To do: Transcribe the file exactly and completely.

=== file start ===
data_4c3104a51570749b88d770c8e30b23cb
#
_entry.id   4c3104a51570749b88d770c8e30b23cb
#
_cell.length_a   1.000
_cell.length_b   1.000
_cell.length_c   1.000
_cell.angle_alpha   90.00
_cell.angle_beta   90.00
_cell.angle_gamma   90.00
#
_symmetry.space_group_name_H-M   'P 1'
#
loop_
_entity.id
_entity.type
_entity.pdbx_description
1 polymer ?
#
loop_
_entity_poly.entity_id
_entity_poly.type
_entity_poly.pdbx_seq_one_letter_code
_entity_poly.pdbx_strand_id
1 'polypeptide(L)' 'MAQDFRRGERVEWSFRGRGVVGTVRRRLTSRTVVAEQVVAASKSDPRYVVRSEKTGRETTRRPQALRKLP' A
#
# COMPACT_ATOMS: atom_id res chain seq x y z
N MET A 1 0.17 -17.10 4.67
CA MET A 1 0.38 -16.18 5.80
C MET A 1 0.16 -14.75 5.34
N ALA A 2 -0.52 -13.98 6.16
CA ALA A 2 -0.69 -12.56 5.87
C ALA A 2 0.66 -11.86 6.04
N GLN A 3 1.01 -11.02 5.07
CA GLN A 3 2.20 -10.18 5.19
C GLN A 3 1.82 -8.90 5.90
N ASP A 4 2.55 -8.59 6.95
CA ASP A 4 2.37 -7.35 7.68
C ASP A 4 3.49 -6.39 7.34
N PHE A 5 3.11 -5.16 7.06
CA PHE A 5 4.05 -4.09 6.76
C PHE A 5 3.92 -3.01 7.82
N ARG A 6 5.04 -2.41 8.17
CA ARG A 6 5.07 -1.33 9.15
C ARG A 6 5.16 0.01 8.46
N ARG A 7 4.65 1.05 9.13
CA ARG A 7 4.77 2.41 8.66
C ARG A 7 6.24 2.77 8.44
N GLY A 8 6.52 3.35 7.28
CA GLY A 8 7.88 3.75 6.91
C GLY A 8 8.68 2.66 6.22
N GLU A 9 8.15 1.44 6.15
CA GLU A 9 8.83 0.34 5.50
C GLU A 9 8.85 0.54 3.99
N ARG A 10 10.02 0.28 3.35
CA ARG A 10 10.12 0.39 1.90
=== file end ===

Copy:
data_4c3104a51570749b88d770c8e30b23cb
#
_entry.id   4c3104a51570749b88d770c8e30b23cb
#
_cell.length_a   1.000
_cell.length_b   1.000
_cell.length_c   1.000
_cell.angle_alpha   90.00
_cell.angle_beta   90.00
_cell.angle_gamma   90.00
#
_symmetry.space_group_name_H-M   'P 1'
#
loop_
_entity.id
_entity.type
_entity.pdbx_description
1 polymer ?
#
loop_
_entity_poly.entity_id
_entity_poly.type
_entity_poly.pdbx_seq_one_letter_code
_entity_poly.pdbx_strand_id
1 'polypeptide(L)' 'MAQDFRRGERVEWSFRGRGVVGTVRRRLTSRTVVAEQVVAASKSDPRYVVRSEKTGRETTRRPQALRKLP' A
#
# COMPACT_ATOMS: atom_id res chain seq x y z
N MET A 1 0.17 -17.10 4.67
CA MET A 1 0.38 -16.18 5.80
C MET A 1 0.16 -14.75 5.34
N ALA A 2 -0.52 -13.98 6.16
CA ALA A 2 -0.69 -12.56 5.87
C ALA A 2 0.66 -11.86 6.04
N GLN A 3 1.01 -11.02 5.07
CA GLN A 3 2.20 -10.18 5.19
C GLN A 3 1.82 -8.90 5.90
N ASP A 4 2.55 -8.59 6.95
CA ASP A 4 2.37 -7.35 7.68
C ASP A 4 3.49 -6.39 7.34
N PHE A 5 3.11 -5.16 7.06
CA PHE A 5 4.05 -4.09 6.76
C PHE A 5 3.92 -3.01 7.82
N ARG A 6 5.04 -2.41 8.17
CA ARG A 6 5.07 -1.33 9.15
C ARG A 6 5.16 0.01 8.46
N ARG A 7 4.65 1.05 9.13
CA ARG A 7 4.77 2.41 8.66
C ARG A 7 6.24 2.77 8.44
N GLY A 8 6.52 3.35 7.28
CA GLY A 8 7.88 3.75 6.91
C GLY A 8 8.68 2.66 6.22
N GLU A 9 8.15 1.44 6.15
CA GLU A 9 8.83 0.34 5.50
C GLU A 9 8.85 0.54 3.99
N ARG A 10 10.02 0.28 3.35
CA ARG A 10 10.12 0.39 1.90